message 13: by Brittany (finally graduated and can once again read for fun) (last edited Dec 08, 2010 11:50AM) (new)

Brittany (finally graduated and can once again read for fun) | 1328 comments Eric, I would be inclined to agree with you. The most amazing thing JKR did was tell a story. Sure, she incorporated boggarts, werewolves, wizards, and the like. All that stuff is great, but it's hardly original. In the end I think what drew us all to the story was that it was about friendship, an epic adventure that we all crave, and I thought in the later books it was especially fantastic that we get to see a lot more of Voldemort before he was the dark wizard he became. JKR was able to bring that side of our villain to life, creating fantastic parallels between our hero and the villain. It was absolutely stunning.

Sometimes people reach for things. And yes, we tend to make comparisons, but I think the idea of a wizard is not solely the property of JKR just like the idea of childhood battles is not solely Suzanne Collins'. What is it they say? There are really only 7 major plots that exist in literature and the rest is what you make of it? (or something along those lines)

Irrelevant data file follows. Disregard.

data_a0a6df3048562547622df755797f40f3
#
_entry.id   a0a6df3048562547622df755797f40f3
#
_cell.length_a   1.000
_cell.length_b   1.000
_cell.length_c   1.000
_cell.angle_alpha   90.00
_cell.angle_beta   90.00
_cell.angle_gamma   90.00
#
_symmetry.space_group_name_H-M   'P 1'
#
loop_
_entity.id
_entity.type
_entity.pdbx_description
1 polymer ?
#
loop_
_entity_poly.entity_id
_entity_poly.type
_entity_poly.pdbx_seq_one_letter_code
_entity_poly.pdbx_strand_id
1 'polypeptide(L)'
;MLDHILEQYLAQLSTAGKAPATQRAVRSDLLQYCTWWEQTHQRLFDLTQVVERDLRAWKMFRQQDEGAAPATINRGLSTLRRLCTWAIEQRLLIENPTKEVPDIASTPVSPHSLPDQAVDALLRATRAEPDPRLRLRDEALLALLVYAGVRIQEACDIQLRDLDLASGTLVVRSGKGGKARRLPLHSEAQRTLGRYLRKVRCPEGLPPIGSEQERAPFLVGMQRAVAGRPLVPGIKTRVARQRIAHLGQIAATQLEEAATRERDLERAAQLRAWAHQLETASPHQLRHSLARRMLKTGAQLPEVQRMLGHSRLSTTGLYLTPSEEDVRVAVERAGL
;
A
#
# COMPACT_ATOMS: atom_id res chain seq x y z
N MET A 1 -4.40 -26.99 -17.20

Terry (Ter05 TwiMoms/ MundieMoms) (ter05) | 374 comments Good thoughts, Brittany.


message 15: by Eric (new)

Eric Scot (youroddfriend) | 20 comments What do you mean about Battles and Suzanne Collins?


Brittany (finally graduated and can once again read for fun) | 1328 comments The Hunger Games. Everyone is saying that her concepts are revolutionary. And while I LOVE that trilogy, I don't think the concept is all that new. Children in an all out battle royale to the death has been done and dystopia is nothing new. It's actually one of my favorite genres.


message 17: by Becca (new)

Becca | 1608 comments Seriously, all you have to do is look at Lord of the Flies or Ender's Game to see kids duking it out against each other for survival. The concept definitely isn't new. In fact it reminded me a lot of the gladiator concept of ancient Rome. You put a few people in an arena and the last one to survive the blood bath (put on for other people's entertainment) is declared the winner and given the dream life. Not really original, but how Collins wrote the book touched a lot of lives.


Brittany (finally graduated and can once again read for fun) | 1328 comments See Becca, I swear we're soulmates! Those are both excellent examples.


message 19: by Heidi (new)